Spring is a time of spring breezes, blooming flowers … and income taxes.
Unfortunately, the tax returns you file this spring are based on last year’s data, so there isn’t much you can do to change the numbers. You can, however, make sure you are claiming every deduction you are entitled to. The best way to do that is often to consult a tax professional. It’s also a good idea to use one that is familiar with your type of business. The bad news is that if you don’t already have a tax professional, it may be hard to find one. It’s a busy time of year for them, and they may not be taking new clients.
Be wary of using those chain tax-service locations you see in the local strip mall. The tax preparers who work there are “qualified” with just one to two weeks of training. They often focus on clients who need help with basic income tax filing, often using standard deductions.
You’ll want someone with an accounting degree who is knowledgeable about trucking businesses.
Many small trucking business owners file as a “sole proprietor.” This option is a kind of hybrid that mingles business and personal expenses and income. It can be the simplest of the choices, but doesn’t provide you with the financial protections of a limited-liability corporation (LLC) or any of the other options. Your tax advisor can help you determine how to register your business to maximize how much of the revenue you keep.
If you file as a sole proprietor, keep in mind that you’ll be paying the Self Employment Tax. This tax is comprised of both the employee and employer portions of the Social Security tax (12.4%) and the Medicare tax (2.9%) and adds up to 15.3% of your income — on top of whatever income tax you owe. The amount can be considerable, but it is only paid on profits, not on gross revenue. The more expenses you can deduct, the lower your profit … and the lower your tax.
With that in mind, consider your purchases in 2022.
Big expenses like truck repairs, tires and fuel are certainly deductible, but other items can also be used as deductions. If you bought a television or a microwave oven to use in the truck while working away from home, you can deduct those as business expenses. Gloves, hard hats and steel-toed shoes (if they are required for the job) are deductible. So are items like air fresheners, flashlights and batteries, cleaning supplies, bed coverings and so on. If it’s used in the truck, it’s probably deductible.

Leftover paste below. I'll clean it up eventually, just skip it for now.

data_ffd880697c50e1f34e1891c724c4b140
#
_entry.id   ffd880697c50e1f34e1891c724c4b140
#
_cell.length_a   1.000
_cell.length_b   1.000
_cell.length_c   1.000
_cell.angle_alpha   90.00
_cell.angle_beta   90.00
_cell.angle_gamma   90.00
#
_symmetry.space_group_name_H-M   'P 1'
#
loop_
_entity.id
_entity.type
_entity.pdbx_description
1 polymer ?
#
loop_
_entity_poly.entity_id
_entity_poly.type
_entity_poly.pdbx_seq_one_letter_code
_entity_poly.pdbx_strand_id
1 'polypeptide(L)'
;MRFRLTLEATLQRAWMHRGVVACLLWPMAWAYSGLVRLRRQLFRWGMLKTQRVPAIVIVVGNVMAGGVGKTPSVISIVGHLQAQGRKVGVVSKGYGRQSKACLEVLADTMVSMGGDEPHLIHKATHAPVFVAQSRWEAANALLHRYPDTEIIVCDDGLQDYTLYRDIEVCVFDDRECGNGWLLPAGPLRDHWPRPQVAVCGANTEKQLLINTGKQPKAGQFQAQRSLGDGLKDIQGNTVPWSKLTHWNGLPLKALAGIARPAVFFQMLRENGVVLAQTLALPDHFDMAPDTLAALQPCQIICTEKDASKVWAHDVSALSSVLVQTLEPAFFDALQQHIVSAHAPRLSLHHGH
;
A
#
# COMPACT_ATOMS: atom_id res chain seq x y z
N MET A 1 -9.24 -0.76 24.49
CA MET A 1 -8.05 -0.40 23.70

One large deduction many drivers overlook is per diem. The IRS allows a deduction of $69 for meals and incidentals each day the driver is away from home. It isn’t necessary to save receipts to claim this deduction; however, the taxpayer should save record-of-duty status (logging) records as proof of travel, just in case of an audit.
It may not seem like a lot, but if you’re on the road 250 days (five days a week for 50 weeks) you’ll be looking at $17,250 of non-taxable income. Even if you’re gone for partial days, you may be able to claim a portion of the per diem deduction.
Of course, any subscriptions to industry publications or dues you pay to trucking organizations are deductible. If you have expenses for lumpers, chrome polishers or other services, be sure to get a business receipt, or at a minimum, the providers’ driver’s license and Social Security numbers. If you pay any one individual more than $600 in a year, you’ll need to issue them a Form 1099. If you don’t, the IRS could deny your deductions.
For this year, income tax must be filed by Tuesday, April 18. Since the 15th falls on a Saturday, the filing date is extended to Monday — which happens to be a holiday in Washington, D.C., pushing the due date to Tuesday.
If you don’t file on time, the IRS can assess a fee for late filing and another for late payment of tax owed. Even if you can’t pay the tax on time, you can at least save yourself the late filing fee by getting your return in on time.
If you don’t file at all, the IRS could enter a return for you. They are unlikely to find all the deductions and exemptions that your tax preparer will, and you could spend years arguing the final amount owed, racking up fees and interest along the way.
Also remember that the income deadline is also the date any quarterly estimated income tax payments are due. There is a penalty for failure to pay estimated taxes on time, so it’s important to get sound advice from your tax professional. If your total tax liability is less than $1,000, the penalty is generally not charged. You don’t have to make estimated payments if you had no tax liability for the previous year, provided you were a U.S. citizen all year and your tax period covered the whole year.
Finally, it’s never a bad time to upgrade your paperwork process. Every business should have a journal of some sort for tracking expenses. These can range from an actual ledger book to easy-to-use spreadsheets that can be downloaded for free and even software that does all of the storing and calculating for you.
By listing expenses in the correct categories, you’ll make tax time less stressful for both you and your tax preparer. Oh, and remember that the bill from your tax preparer is deductible too.
Cliff Abbott is an experienced commercial vehicle driver and owner-operator who still holds a CDL in his home state of Alabama. In nearly 40 years in trucking, he’s been an instructor and trainer and has managed safety and recruiting operations for several carriers. Having never lost his love of the road, Cliff has written a book and hundreds of songs and has been writing for The Trucker for more than a decade.